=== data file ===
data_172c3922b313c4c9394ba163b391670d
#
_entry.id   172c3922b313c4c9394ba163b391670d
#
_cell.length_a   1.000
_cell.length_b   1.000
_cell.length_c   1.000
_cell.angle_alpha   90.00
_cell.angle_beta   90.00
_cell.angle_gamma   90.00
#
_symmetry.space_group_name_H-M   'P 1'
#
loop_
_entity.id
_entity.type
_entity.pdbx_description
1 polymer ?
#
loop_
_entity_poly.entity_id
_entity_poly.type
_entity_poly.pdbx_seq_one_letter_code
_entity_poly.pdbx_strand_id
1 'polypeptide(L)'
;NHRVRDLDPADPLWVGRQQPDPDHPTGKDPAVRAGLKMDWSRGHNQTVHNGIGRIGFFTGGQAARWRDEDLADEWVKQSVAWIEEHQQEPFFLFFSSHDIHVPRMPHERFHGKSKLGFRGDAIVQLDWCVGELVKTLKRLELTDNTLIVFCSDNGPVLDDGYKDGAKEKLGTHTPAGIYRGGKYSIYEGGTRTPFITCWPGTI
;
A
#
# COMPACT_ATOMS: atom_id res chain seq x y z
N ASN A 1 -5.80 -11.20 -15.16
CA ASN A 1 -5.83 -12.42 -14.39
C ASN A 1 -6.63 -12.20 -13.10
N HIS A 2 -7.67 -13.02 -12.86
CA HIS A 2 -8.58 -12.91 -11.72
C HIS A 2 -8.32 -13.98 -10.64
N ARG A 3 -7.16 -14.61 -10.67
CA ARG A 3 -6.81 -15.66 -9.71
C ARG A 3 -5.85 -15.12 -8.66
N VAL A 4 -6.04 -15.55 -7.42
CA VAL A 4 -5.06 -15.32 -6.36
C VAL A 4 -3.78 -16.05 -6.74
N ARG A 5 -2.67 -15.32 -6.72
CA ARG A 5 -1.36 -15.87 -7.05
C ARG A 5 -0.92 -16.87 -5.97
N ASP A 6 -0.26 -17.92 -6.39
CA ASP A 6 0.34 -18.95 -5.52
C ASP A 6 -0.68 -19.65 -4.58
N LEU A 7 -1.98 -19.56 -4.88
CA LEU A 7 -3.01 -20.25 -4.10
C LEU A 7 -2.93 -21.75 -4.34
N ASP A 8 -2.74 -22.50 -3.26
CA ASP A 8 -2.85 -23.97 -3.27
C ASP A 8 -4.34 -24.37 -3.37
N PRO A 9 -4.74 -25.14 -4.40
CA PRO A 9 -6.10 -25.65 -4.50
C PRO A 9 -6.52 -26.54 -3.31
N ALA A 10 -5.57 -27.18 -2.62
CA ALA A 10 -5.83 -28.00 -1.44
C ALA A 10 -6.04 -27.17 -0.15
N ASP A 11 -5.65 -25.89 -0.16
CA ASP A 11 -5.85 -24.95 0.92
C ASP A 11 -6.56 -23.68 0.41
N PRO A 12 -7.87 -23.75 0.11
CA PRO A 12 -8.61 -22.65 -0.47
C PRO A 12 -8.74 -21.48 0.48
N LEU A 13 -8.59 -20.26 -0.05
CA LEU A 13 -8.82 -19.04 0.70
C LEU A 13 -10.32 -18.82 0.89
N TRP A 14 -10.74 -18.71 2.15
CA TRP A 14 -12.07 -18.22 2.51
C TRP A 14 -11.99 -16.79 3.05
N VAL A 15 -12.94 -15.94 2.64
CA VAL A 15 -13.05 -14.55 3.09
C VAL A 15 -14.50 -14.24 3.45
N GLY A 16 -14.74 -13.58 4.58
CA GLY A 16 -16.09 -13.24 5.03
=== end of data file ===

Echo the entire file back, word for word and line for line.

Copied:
data_172c3922b313c4c9394ba163b391670d
#
_entry.id   172c3922b313c4c9394ba163b391670d
#
_cell.length_a   1.000
_cell.length_b   1.000
_cell.length_c   1.000
_cell.angle_alpha   90.00
_cell.angle_beta   90.00
_cell.angle_gamma   90.00
#
_symmetry.space_group_name_H-M   'P 1'
#
loop_
_entity.id
_entity.type
_entity.pdbx_description
1 polymer ?
#
loop_
_entity_poly.entity_id
_entity_poly.type
_entity_poly.pdbx_seq_one_letter_code
_entity_poly.pdbx_strand_id
1 'polypeptide(L)'
;NHRVRDLDPADPLWVGRQQPDPDHPTGKDPAVRAGLKMDWSRGHNQTVHNGIGRIGFFTGGQAARWRDEDLADEWVKQSVAWIEEHQQEPFFLFFSSHDIHVPRMPHERFHGKSKLGFRGDAIVQLDWCVGELVKTLKRLELTDNTLIVFCSDNGPVLDDGYKDGAKEKLGTHTPAGIYRGGKYSIYEGGTRTPFITCWPGTI
;
A
#
# COMPACT_ATOMS: atom_id res chain seq x y z
N ASN A 1 -5.80 -11.20 -15.16
CA ASN A 1 -5.83 -12.42 -14.39
C ASN A 1 -6.63 -12.20 -13.10
N HIS A 2 -7.67 -13.02 -12.86
CA HIS A 2 -8.58 -12.91 -11.72
C HIS A 2 -8.32 -13.98 -10.64
N ARG A 3 -7.16 -14.61 -10.67
CA ARG A 3 -6.81 -15.66 -9.71
C ARG A 3 -5.85 -15.12 -8.66
N VAL A 4 -6.04 -15.55 -7.42
CA VAL A 4 -5.06 -15.32 -6.36
C VAL A 4 -3.78 -16.05 -6.74
N ARG A 5 -2.67 -15.32 -6.72
CA ARG A 5 -1.36 -15.87 -7.05
C ARG A 5 -0.92 -16.87 -5.97
N ASP A 6 -0.26 -17.92 -6.39
CA ASP A 6 0.34 -18.95 -5.52
C ASP A 6 -0.68 -19.65 -4.58
N LEU A 7 -1.98 -19.56 -4.88
CA LEU A 7 -3.01 -20.25 -4.10
C LEU A 7 -2.93 -21.75 -4.34
N ASP A 8 -2.74 -22.50 -3.26
CA ASP A 8 -2.85 -23.97 -3.27
C ASP A 8 -4.34 -24.37 -3.37
N PRO A 9 -4.74 -25.14 -4.40
CA PRO A 9 -6.10 -25.65 -4.50
C PRO A 9 -6.52 -26.54 -3.31
N ALA A 10 -5.57 -27.18 -2.62
CA ALA A 10 -5.83 -28.00 -1.44
C ALA A 10 -6.04 -27.17 -0.15
N ASP A 11 -5.65 -25.89 -0.16
CA ASP A 11 -5.85 -24.95 0.92
C ASP A 11 -6.56 -23.68 0.41
N PRO A 12 -7.87 -23.75 0.11
CA PRO A 12 -8.61 -22.65 -0.47
C PRO A 12 -8.74 -21.48 0.48
N LEU A 13 -8.59 -20.26 -0.05
CA LEU A 13 -8.82 -19.04 0.70
C LEU A 13 -10.32 -18.82 0.89
N TRP A 14 -10.74 -18.71 2.15
CA TRP A 14 -12.07 -18.22 2.51
C TRP A 14 -11.99 -16.79 3.05
N VAL A 15 -12.94 -15.94 2.64
CA VAL A 15 -13.05 -14.55 3.09
C VAL A 15 -14.50 -14.24 3.45
N GLY A 16 -14.74 -13.58 4.58
CA GLY A 16 -16.09 -13.24 5.03